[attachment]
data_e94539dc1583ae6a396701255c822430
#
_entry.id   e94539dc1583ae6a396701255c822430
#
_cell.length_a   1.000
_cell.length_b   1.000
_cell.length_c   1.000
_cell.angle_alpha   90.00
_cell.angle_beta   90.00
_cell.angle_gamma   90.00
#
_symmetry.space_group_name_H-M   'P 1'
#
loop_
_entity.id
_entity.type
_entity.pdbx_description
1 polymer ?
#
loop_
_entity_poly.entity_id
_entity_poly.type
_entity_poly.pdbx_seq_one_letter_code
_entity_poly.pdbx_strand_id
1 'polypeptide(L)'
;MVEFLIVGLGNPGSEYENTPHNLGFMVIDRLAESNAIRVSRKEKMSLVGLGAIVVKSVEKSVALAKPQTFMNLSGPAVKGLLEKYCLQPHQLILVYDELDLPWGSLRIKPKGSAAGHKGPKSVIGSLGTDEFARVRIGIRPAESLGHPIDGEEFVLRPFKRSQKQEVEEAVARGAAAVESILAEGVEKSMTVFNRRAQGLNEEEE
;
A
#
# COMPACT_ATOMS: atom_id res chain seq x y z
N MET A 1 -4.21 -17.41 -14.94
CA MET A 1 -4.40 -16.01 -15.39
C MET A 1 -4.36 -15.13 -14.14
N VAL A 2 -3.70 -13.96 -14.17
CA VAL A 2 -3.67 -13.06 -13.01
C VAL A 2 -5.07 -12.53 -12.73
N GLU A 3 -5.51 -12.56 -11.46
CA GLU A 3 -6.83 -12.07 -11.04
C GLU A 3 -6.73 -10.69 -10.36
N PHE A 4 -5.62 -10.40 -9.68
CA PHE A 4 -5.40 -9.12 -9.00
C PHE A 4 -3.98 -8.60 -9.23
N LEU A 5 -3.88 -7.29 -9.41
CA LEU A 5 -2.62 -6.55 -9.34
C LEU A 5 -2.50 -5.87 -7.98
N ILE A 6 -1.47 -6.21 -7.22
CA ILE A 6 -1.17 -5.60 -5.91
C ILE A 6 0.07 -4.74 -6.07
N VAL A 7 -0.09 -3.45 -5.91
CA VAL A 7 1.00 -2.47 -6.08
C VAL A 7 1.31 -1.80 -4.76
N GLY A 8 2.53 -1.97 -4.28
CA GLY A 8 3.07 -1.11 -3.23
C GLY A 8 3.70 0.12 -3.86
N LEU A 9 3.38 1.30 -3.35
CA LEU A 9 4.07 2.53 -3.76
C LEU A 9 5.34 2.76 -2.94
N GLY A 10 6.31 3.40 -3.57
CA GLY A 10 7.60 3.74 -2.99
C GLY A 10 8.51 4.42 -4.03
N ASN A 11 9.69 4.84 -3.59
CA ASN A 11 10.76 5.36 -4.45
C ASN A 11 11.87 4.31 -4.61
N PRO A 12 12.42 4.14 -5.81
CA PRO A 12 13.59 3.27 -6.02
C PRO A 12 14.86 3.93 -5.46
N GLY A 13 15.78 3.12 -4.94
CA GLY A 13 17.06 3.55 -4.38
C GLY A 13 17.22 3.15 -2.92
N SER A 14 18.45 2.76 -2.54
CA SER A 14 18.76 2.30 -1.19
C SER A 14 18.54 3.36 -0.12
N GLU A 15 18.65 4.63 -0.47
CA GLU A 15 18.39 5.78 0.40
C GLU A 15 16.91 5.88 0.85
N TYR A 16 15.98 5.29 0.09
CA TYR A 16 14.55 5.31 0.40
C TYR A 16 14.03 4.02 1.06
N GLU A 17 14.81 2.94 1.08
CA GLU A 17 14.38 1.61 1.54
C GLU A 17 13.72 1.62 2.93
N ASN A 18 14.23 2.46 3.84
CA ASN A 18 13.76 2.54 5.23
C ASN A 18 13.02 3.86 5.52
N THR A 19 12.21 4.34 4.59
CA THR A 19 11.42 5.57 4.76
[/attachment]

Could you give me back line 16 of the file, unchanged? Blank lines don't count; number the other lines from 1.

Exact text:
_entity.type